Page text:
To date, Logos has not been prepaired to provide anything other than what amounts to the "Solid ON" as above. At best, its possible to disable some of the automatic use of the internet within the application, but its an all-or-nothing switch. To disable SYNC that way, you need to give up "Report Typo", Homepage information and maybe a few lesser things. Not ideal.

At least one user is known to have found a way to block sync by controlling what external IP connections are permitted, but its less than idea, and the application never gives up doing retries all day.

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MJ. Smith | Forum Activity | Replied: Wed, May 12 2010 5:07 PM

Today's New York Times had an article on the Microsoft Office 2010 free cloud computing version and the $500 version due out in June. Having always preferred off-site backups, I have no problem turning the subtleties of data preservation over to those who specialize in the area.

Orthodox Bishop Hilarion Alfeyev: "To be a theologian means to have experience of a personal encounter with God through prayer and worship."

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Jim VanSchoonhoven | Forum Activity | Replied: Wed, May 12 2010 5:18 PM

Fred, I could not disagree with you more, Jim may be off in some areas, but his concerns are valid and in the next few years this will become more clear to those that have open minds.

Even now there are becoming more and more abuses of power under different laws that most Americans don't even know are on the books.

I seriously doubt that these abuses can be stopped at this point in time, but at least if a person is open minded, when things become worse a person may be able to avoid some of the problems that otherwise would certainly fall upon him and his family.  

In Christ,

Jim 

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MJ. Smith | Forum Activity | Replied: Wed, May 12 2010 5:34 PM

JimVanSchoonhoven:
Fred, I could not disagree with you more,

Can we declare politics, social prognostication, legal rulings, judgment of individuals, etc. as all NOT related to Logos software? I probably should edit or remove my previous post.

Orthodox Bishop Hilarion Alfeyev: "To be a theologian means to have experience of a personal encounter with God through prayer and worship."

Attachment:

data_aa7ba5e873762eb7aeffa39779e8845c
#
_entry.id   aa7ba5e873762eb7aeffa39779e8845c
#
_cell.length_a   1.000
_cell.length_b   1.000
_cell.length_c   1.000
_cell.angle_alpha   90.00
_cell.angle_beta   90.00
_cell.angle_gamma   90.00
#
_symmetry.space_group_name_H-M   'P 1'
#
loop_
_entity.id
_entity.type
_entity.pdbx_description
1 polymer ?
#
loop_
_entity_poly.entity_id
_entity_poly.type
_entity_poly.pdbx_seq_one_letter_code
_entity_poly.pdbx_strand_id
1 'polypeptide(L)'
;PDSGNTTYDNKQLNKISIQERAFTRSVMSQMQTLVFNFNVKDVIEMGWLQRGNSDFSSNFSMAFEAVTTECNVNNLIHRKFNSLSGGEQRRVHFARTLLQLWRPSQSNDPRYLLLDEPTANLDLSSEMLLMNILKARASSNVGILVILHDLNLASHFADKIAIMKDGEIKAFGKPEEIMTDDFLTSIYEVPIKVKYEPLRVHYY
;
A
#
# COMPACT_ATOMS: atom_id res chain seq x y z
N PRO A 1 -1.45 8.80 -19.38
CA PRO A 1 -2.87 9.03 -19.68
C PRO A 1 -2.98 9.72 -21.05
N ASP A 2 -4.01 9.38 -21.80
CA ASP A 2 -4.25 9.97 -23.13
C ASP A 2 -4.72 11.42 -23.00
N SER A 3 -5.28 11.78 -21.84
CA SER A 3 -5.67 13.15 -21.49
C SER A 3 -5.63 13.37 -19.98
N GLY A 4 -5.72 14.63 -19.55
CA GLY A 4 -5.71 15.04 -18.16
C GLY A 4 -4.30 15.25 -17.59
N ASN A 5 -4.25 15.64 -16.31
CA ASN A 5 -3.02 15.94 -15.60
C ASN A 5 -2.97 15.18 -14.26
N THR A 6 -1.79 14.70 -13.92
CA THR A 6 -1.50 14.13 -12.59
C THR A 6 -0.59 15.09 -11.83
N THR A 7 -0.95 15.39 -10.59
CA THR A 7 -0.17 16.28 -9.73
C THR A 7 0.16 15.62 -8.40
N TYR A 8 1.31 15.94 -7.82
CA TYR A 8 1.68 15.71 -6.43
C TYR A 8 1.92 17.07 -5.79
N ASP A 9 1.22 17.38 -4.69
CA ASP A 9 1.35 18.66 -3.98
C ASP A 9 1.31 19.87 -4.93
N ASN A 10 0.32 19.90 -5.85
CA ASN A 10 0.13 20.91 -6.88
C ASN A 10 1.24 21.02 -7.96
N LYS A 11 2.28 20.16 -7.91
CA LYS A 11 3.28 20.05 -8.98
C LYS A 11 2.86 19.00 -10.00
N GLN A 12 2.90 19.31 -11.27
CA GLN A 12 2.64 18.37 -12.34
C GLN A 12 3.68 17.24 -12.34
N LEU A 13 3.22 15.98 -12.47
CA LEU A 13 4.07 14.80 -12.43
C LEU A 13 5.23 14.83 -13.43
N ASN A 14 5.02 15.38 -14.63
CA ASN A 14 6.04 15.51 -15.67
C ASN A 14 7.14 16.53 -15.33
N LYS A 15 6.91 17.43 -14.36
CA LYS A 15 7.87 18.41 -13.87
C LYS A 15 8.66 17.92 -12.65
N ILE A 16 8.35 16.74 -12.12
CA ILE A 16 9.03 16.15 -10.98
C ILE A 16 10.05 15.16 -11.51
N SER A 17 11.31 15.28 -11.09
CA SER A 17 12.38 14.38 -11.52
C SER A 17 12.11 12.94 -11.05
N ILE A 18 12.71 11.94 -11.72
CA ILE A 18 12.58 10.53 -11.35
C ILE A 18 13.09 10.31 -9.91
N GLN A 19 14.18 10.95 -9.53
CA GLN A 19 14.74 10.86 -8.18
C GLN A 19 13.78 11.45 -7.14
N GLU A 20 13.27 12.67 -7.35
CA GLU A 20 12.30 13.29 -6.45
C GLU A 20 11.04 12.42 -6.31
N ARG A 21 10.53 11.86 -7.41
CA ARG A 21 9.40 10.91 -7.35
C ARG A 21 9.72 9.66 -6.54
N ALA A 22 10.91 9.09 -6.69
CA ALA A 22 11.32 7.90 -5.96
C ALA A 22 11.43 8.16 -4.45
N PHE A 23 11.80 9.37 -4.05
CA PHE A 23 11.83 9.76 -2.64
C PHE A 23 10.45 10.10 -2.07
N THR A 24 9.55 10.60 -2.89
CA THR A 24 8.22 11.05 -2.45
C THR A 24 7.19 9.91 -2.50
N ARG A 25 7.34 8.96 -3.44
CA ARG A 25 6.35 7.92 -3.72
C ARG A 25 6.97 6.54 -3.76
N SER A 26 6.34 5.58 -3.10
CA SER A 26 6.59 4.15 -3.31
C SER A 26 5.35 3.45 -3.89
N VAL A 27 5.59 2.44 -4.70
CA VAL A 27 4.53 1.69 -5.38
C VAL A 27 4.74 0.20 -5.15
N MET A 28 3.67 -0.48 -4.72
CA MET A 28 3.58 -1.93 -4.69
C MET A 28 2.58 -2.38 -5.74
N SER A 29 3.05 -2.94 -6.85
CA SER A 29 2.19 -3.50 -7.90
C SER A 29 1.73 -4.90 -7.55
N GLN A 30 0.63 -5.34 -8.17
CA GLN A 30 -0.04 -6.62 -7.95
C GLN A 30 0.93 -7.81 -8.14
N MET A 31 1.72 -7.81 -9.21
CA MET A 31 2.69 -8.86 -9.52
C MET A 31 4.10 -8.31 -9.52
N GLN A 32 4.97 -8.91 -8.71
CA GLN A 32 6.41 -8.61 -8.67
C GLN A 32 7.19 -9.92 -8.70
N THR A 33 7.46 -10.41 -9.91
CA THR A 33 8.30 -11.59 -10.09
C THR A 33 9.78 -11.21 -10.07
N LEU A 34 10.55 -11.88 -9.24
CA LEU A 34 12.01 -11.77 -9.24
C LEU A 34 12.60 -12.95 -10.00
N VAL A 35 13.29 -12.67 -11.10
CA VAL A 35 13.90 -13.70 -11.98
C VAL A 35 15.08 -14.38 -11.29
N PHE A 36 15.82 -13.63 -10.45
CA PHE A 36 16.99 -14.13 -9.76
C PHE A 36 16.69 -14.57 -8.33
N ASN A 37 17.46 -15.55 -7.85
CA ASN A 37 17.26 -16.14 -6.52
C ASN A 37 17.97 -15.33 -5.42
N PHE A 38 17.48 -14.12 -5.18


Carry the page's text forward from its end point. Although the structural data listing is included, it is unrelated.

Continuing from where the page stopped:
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Floyd Johnson | Forum Activity | Replied: Wed, May 12 2010 5:45 PM

MJ. Smith:
Can we declare politics, social prognostication, legal rulings, judgment of individuals, etc. as all NOT related to Logos software? I probably should edit or remove my previous post.

MJ:

I usually agree with you - but this time I do not.  As long as LOGOS has chosen to store information on their (or on other's) servers, it seems wise to discuss the legal and ethical ramifications of choosing to let them do so.  It may be tiring to hear some of the same arguments restated, but it is an important discussion - regardless of your concerns or the lack there of.

Blessings,
Floyd

Pastor-Patrick.blogspot.com

Posts 1367
JimTowler | Forum Activity | Replied: Wed, May 12 2010 5:54 PM

Floyd Johnson:
As long as LOGOS has chosen to store information on their (or on other's) servers, it seems wise to discuss the legal and ethical ramifications of choosing to let them do so.  It may be tiring to hear some of the same arguments restated, but it is an important discussion - regardless of your concerns or the lack there of.

It tiring to still be asking for the choice to turn off SYNC for some or all of our own content.

Yes - its an important discussion, and it is about Logos and the Logos applications, so it belongs here.

For now, I have blocked all SYNC, but I would much rather turn it back on, and just turn off a flag on a few selected items as it suits me.

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MJ. Smith | Forum Activity | Replied: Wed, May 12 2010 6:16 PM

Floyd Johnson:
it seems wise to discuss the legal and ethical ramifications of choosing to let them do so.

I agree - when that is being discussed. However, "I seriously doubt that these abuses can be stopped at this point in time, but at least if a person is open minded, when things become worse a person may be able to avoid some of the problems that otherwise would certainly fall upon him and his family.  " is NOT a discussion of legal and ethical ramifications. That post is the one that made me not want to go over this again.

I had gone back and removed much of my original post to stick solely to legal issues - which would be very appropriate if people could speak from knowledge (which I do not have) instead of passing on third-hand fears. For example, I do think a group of UK users presented a solid case based on UK law that they need the ability to label prayer lists as not synced - recognizing explicitly the loss of functionality in backup and syncing multiple copies.